Sugar and Spice Brioche Buns: Everything Nice
To see the winners of last week's Blackboard Eats contest, see the bottom of this post!
We're spoilt for choice of bread in San Francisco, where there's enough artisan bread bakeries around that not having freshly baked bread with dinner almost seems enough reason to turn in your foodie membership card. I must confess that I'm not the hugest bread person, probably because there's stiff competition for Most Ardent Bread Lover in this town, and my carbohydrate of choice tends to be rice, since it was a fixture of the dinner table while I was growing up.
I will make an exception for brioche, though. I like that it inhabits some undefined but utterly delicious middle ground between bread and cake. I like it even though it's so rich because you are literally shoving as much butter as possible into the dough before it loses all structural integrity, people still tend to enjoy it by putting even more rich items on, like...more butter, or eggs, or pâté. I also like brioche because it's so very easy to make. There may be many breads that intimidate me, but brioche? You make it once and you realize, that's all there is to it? And that's the dangerous part because you'll want to make it again and again.
There's many very fine brioche recipes out there, both simple and gussied up. My longstanding favorite happens to be based off of this one by Alice Medrich. But when I got a copy of pastry chef Joanne Chang's Flour: Spectacular Recipes from Boston's Flour Bakery + Cafe and saw her Sugar and Spice Brioche Buns, I figured there were worse lots in life than a surfeit of brioche recipes.
What I like about the Flour cookbook is the clean and very modern typography, which makes the book a joy to browse, and Chang's talent for writing charming, engaging headnotes that make every recipe sound like a must-try. How many different ways can you find to say, "These cookies are delicious!"? But she manages to avoid that trap and weaves anecdotes from her childhood and her stints at Payard and other restaurants with tales of the daily routine at her Boston bakery to provide an entertaining glimpse into her life, enticing the reader to try these milestone recipes from her career. The majority of the recipes are accessible standards of the all-American bakery, with a refined presentation from Chang's background in French pastry.
Her basic brioche recipe is straightforward; it does not rely on a separate sponge (or poolish) but rather an overnight rest in the refrigerator to allow the fermentation process to occur. Because brioche dough is so rich with eggs and butter, it slows down the development of the yeast. Having a separate sponge free of fats ensures that enough fermentation happens, but I generally have no problem with brioche doughs developing overnight, with a final rise after shaping. If it's cold in the kitchen (like mine this last rainy, blustery weekend), I'll turn on the oven and place the shaped dough near it to help it rise faster. Other people have placed the dough directly in the oven, or in the warming drawer, but be careful to keep the temperature below 140 degrees F, or else you'll kill the yeast and have prematurely dead bread.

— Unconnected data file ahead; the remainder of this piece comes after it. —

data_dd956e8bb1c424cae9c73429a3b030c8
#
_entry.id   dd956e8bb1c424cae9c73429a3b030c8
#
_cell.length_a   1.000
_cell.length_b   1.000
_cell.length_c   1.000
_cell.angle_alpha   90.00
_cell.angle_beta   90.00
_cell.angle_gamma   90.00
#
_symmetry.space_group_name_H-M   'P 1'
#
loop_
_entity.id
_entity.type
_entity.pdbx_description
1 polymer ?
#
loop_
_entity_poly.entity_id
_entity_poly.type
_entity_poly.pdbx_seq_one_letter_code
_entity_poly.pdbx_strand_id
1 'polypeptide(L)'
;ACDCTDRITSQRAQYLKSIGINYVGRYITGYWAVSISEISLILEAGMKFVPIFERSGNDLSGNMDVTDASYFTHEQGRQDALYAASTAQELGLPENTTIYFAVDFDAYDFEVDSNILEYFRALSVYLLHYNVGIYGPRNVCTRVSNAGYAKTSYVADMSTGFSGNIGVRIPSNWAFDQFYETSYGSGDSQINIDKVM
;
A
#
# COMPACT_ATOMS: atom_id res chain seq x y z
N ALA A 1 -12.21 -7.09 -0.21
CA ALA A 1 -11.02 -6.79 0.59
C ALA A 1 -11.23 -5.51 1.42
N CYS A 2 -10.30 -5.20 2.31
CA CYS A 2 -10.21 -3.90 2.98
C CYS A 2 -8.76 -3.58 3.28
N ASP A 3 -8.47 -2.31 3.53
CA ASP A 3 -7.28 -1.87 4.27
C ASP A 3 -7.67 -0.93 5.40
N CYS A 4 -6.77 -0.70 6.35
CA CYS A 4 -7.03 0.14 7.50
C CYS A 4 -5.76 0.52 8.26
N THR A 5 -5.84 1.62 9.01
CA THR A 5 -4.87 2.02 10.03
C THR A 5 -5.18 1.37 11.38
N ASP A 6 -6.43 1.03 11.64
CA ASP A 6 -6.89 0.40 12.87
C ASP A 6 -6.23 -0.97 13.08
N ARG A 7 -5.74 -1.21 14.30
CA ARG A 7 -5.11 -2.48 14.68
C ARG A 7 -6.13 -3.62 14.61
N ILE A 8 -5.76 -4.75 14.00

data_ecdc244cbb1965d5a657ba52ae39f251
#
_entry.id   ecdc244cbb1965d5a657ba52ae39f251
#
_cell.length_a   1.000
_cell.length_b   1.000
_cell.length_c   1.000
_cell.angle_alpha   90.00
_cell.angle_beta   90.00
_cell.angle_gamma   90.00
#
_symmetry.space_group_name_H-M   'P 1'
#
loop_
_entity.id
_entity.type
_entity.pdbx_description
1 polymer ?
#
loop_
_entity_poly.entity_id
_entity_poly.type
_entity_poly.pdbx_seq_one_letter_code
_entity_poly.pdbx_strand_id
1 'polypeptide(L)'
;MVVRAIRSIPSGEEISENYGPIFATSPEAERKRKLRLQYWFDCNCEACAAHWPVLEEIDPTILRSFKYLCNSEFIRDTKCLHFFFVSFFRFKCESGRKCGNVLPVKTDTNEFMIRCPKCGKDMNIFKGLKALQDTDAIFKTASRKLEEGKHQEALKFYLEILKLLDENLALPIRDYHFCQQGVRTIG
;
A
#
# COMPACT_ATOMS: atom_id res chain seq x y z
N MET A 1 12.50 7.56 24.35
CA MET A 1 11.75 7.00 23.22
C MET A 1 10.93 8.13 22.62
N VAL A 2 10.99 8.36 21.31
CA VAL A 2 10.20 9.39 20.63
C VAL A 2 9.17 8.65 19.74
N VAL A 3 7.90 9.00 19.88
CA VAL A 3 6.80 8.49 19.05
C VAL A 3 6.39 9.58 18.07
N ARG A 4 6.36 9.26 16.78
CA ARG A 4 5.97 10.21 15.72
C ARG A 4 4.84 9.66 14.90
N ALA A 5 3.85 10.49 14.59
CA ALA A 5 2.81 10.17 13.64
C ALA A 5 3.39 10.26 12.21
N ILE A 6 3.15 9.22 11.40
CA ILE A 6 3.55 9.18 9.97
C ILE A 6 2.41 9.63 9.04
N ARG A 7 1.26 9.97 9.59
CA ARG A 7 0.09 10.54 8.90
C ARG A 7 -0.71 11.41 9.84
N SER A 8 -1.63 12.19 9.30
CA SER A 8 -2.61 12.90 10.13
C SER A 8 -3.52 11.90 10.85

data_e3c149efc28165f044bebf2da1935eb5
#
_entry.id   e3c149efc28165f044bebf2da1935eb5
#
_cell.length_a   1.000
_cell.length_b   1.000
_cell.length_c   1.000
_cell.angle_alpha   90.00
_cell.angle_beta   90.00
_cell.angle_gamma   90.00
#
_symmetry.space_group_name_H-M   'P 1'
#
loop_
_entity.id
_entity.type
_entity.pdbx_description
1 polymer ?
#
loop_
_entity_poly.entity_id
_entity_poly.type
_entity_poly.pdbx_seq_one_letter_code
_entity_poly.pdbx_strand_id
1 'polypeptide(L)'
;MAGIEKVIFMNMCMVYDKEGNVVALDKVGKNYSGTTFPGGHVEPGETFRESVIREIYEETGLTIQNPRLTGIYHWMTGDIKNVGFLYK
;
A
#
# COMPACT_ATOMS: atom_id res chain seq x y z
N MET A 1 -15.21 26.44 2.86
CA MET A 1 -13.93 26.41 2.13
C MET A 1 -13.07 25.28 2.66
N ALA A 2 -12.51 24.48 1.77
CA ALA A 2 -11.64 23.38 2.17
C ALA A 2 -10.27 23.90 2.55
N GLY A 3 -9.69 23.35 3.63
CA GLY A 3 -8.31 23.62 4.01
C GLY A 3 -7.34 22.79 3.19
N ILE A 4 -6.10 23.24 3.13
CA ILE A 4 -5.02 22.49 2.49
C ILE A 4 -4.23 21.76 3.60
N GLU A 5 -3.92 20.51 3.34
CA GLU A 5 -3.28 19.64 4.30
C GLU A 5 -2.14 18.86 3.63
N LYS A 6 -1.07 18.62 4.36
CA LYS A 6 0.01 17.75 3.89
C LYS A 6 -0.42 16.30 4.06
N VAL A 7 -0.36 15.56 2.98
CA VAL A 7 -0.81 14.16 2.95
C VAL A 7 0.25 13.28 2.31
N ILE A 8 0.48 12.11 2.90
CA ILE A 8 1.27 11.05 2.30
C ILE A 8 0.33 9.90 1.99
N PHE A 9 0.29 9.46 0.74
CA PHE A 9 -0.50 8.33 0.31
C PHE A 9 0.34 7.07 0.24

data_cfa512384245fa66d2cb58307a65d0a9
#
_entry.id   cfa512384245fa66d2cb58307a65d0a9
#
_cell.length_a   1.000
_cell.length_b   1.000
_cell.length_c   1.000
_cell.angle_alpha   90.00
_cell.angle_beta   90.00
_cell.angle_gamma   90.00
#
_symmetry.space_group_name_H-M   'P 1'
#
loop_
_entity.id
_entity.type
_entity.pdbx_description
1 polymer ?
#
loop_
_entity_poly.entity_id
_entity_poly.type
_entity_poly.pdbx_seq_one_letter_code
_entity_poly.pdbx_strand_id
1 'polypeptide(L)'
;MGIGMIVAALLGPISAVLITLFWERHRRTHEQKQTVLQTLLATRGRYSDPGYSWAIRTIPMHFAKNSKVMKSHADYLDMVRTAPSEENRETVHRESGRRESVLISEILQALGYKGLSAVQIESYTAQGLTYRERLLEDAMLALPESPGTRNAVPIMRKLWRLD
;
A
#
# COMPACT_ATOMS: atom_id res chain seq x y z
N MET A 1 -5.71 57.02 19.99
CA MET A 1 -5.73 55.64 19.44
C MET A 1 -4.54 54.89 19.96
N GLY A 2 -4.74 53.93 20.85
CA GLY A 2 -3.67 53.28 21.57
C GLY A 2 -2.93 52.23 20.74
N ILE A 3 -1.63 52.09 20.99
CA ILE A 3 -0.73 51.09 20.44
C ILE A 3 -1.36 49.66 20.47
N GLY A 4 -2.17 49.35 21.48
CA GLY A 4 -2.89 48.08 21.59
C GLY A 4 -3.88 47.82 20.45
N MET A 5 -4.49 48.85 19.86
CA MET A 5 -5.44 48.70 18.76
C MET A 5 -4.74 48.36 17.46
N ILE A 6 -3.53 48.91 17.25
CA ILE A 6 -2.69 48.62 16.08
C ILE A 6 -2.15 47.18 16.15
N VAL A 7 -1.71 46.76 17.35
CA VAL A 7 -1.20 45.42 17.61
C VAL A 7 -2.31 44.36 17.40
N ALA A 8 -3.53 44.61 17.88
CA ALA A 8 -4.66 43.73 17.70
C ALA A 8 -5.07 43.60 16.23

The classic French form for brioche is either a loaf or brioche à tête, but the Flour recipe has you cutting the dough into little squares and piling them into muffin cups. I finally figured out that the end result was supposed to resemble the traditional cloverleaf dinner rolls, making this recipe a nice amalgam of French and American. I wish illumination had come before I baked the brioche though, so I could have arranged the squares a little more neatly; the recipe was not entirely clear.
Recall what I said earlier about brioche being best enjoyed with other non-diet-food items: These buns are brushed with melted butter right out of the oven and then rolled in a mixture of sugar and spices. The never-fail combination of cinnamon, nutmeg, and cloves make these buns taste very similar to the cinnamon-sugar doughnuts from the doughnut shops of my childhood. The knobbly, pull-apart construction of these buns also tricks you into thinking you can eat just part of it, or maybe half and a bit more, until you give up and just cram the whole thing in your mouth and think, well, I'll just eat dinner a little later. Dangerous - but brioche is one yeasted bread that's got a permanent spot in my kitchen.
Finally, thanks for all who participated in the Blackboard Eats contest and gave me a bunch of restaurants to add to my list of places to try. The two winners of a one-year membership to Blackboard Eats, chosen entirely at random, are Annie and Christyna! Congrats and enjoy!
Sugar and Spice Brioche Buns
adapted from Joanne Chang's Flour
1/2 recipe Brioche Dough
1/2 cup (100 grams) sugar
1/2 teaspoon ground cinnamon
1/4 teaspoon ground ginger
1/4 teaspoon ground nutmeg
Pinch of ground cloves
Pinch of salt
1/4 cup (56 grams) unsalted butter, melted
Line 10 cups of a 12 cup standard muffin tin with paper liners or generously butter and flour them.
On a floured work surface, press dough into a 10 inch x 5 inch rectangle.
Using a bench scraper or knife, cut dough into 10 equal 1 inch x 5 inch strips. Cut each strip into 5 pieces. You should now have 50 squares of dough.
Place 5 squares in each prepared muffin cup. Cover with plastic wrap and place in a warm spot for about 1 1/2 hours, until the dough has risen and feels puffy and soft.
Heat oven to 350 degrees F and place rack in center of oven.
Bake for 25 to 35 minutes, until golden brown. Let buns cool for 5 to 10 minutes on a wire rack until cool enough to handle. Meanwhile, combine sugar, spices, and salt in a small bowl.
Brush tops of buns with the melted butter. Roll the buns in the sugar mixture to coat evenly.
Buns are best served within 4 hours of baking. They can be stored in an airtight container for up to 1 day, then rewarmed in a 300 degree oven for 5 minutes.